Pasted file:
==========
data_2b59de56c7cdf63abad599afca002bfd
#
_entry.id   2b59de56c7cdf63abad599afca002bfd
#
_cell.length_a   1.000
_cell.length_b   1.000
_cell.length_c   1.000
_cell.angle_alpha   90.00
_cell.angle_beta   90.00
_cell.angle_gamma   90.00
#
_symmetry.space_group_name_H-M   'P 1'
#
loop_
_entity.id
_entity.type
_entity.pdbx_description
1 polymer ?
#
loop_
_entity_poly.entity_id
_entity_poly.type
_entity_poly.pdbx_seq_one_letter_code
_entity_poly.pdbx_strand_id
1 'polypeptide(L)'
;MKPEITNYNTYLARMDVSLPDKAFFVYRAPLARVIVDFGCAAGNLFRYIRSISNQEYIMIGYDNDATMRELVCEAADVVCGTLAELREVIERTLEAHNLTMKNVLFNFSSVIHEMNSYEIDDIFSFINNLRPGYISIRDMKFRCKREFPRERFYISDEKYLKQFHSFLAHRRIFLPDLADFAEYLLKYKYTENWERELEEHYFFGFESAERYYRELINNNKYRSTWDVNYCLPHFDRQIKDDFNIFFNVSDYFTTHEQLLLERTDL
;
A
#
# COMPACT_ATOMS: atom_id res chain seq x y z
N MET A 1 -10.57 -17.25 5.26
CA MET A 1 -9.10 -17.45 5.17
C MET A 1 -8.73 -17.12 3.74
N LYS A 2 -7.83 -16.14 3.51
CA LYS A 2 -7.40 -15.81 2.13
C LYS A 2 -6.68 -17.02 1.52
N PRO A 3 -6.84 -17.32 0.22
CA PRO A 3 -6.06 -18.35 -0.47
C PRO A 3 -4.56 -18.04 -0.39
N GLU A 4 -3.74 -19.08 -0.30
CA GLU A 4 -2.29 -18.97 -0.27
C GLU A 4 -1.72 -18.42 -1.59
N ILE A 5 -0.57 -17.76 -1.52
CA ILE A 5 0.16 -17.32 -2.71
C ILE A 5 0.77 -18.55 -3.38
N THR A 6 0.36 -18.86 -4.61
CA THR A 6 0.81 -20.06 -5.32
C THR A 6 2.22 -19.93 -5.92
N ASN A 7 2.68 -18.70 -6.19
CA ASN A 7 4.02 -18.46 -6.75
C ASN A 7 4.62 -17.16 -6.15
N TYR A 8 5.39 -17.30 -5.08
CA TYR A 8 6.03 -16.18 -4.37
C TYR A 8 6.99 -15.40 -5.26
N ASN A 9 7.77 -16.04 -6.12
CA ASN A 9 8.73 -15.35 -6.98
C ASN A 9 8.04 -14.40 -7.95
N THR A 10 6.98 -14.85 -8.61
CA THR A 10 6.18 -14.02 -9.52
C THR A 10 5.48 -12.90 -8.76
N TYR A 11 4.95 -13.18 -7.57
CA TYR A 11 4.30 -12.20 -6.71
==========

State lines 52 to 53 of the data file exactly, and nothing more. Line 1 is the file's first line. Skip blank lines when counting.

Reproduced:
N TYR A 8 5.39 -17.30 -5.08
CA TYR A 8 6.03 -16.18 -4.37